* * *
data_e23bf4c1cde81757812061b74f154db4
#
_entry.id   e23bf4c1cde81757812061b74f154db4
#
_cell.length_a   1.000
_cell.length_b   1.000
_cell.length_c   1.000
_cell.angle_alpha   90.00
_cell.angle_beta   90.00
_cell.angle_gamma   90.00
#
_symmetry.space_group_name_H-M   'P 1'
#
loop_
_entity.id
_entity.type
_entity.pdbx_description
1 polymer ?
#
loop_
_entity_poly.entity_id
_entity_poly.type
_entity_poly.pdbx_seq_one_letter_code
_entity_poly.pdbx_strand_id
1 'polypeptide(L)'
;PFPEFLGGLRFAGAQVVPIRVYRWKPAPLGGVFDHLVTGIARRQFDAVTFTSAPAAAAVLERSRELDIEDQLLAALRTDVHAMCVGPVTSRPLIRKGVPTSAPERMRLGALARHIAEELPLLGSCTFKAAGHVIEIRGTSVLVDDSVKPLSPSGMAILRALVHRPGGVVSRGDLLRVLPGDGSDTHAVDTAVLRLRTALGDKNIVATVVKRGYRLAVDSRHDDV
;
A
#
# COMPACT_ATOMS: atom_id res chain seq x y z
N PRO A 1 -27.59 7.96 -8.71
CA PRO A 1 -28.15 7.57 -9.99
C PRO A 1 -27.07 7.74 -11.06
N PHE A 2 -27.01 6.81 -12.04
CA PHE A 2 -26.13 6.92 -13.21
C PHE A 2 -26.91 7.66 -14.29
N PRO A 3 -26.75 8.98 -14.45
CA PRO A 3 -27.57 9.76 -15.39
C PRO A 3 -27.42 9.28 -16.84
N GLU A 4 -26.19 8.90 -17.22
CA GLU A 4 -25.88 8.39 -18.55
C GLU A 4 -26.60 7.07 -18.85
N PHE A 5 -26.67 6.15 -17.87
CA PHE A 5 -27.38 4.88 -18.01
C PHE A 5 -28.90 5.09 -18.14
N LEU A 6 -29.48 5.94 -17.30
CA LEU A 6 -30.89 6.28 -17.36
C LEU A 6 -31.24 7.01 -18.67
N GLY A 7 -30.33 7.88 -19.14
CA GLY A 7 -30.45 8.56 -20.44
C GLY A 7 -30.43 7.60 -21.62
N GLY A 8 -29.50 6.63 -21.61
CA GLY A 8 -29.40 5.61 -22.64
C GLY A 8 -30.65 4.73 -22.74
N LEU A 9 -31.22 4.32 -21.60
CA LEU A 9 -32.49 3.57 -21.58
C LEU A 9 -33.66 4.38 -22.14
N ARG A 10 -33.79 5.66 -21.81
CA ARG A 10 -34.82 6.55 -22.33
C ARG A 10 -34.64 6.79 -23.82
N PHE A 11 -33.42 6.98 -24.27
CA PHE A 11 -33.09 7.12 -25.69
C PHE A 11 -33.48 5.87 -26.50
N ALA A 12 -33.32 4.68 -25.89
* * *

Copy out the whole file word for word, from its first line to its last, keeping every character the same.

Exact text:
data_e23bf4c1cde81757812061b74f154db4
#
_entry.id   e23bf4c1cde81757812061b74f154db4
#
_cell.length_a   1.000
_cell.length_b   1.000
_cell.length_c   1.000
_cell.angle_alpha   90.00
_cell.angle_beta   90.00
_cell.angle_gamma   90.00
#
_symmetry.space_group_name_H-M   'P 1'
#
loop_
_entity.id
_entity.type
_entity.pdbx_description
1 polymer ?
#
loop_
_entity_poly.entity_id
_entity_poly.type
_entity_poly.pdbx_seq_one_letter_code
_entity_poly.pdbx_strand_id
1 'polypeptide(L)'
;PFPEFLGGLRFAGAQVVPIRVYRWKPAPLGGVFDHLVTGIARRQFDAVTFTSAPAAAAVLERSRELDIEDQLLAALRTDVHAMCVGPVTSRPLIRKGVPTSAPERMRLGALARHIAEELPLLGSCTFKAAGHVIEIRGTSVLVDDSVKPLSPSGMAILRALVHRPGGVVSRGDLLRVLPGDGSDTHAVDTAVLRLRTALGDKNIVATVVKRGYRLAVDSRHDDV
;
A
#
# COMPACT_ATOMS: atom_id res chain seq x y z
N PRO A 1 -27.59 7.96 -8.71
CA PRO A 1 -28.15 7.57 -9.99
C PRO A 1 -27.07 7.74 -11.06
N PHE A 2 -27.01 6.81 -12.04
CA PHE A 2 -26.13 6.92 -13.21
C PHE A 2 -26.91 7.66 -14.29
N PRO A 3 -26.75 8.98 -14.45
CA PRO A 3 -27.57 9.76 -15.39
C PRO A 3 -27.42 9.28 -16.84
N GLU A 4 -26.19 8.90 -17.22
CA GLU A 4 -25.88 8.39 -18.55
C GLU A 4 -26.60 7.07 -18.85
N PHE A 5 -26.67 6.15 -17.87
CA PHE A 5 -27.38 4.88 -18.01
C PHE A 5 -28.90 5.09 -18.14
N LEU A 6 -29.48 5.94 -17.30
CA LEU A 6 -30.89 6.28 -17.36
C LEU A 6 -31.24 7.01 -18.67
N GLY A 7 -30.33 7.88 -19.14
CA GLY A 7 -30.45 8.56 -20.44
C GLY A 7 -30.43 7.60 -21.62
N GLY A 8 -29.50 6.63 -21.61
CA GLY A 8 -29.40 5.61 -22.64
C GLY A 8 -30.65 4.73 -22.74
N LEU A 9 -31.22 4.32 -21.60
CA LEU A 9 -32.49 3.57 -21.58
C LEU A 9 -33.66 4.38 -22.14
N ARG A 10 -33.79 5.66 -21.81
CA ARG A 10 -34.82 6.55 -22.33
C ARG A 10 -34.64 6.79 -23.82
N PHE A 11 -33.42 6.98 -24.27
CA PHE A 11 -33.09 7.12 -25.69
C PHE A 11 -33.48 5.87 -26.50
N ALA A 12 -33.32 4.68 -25.89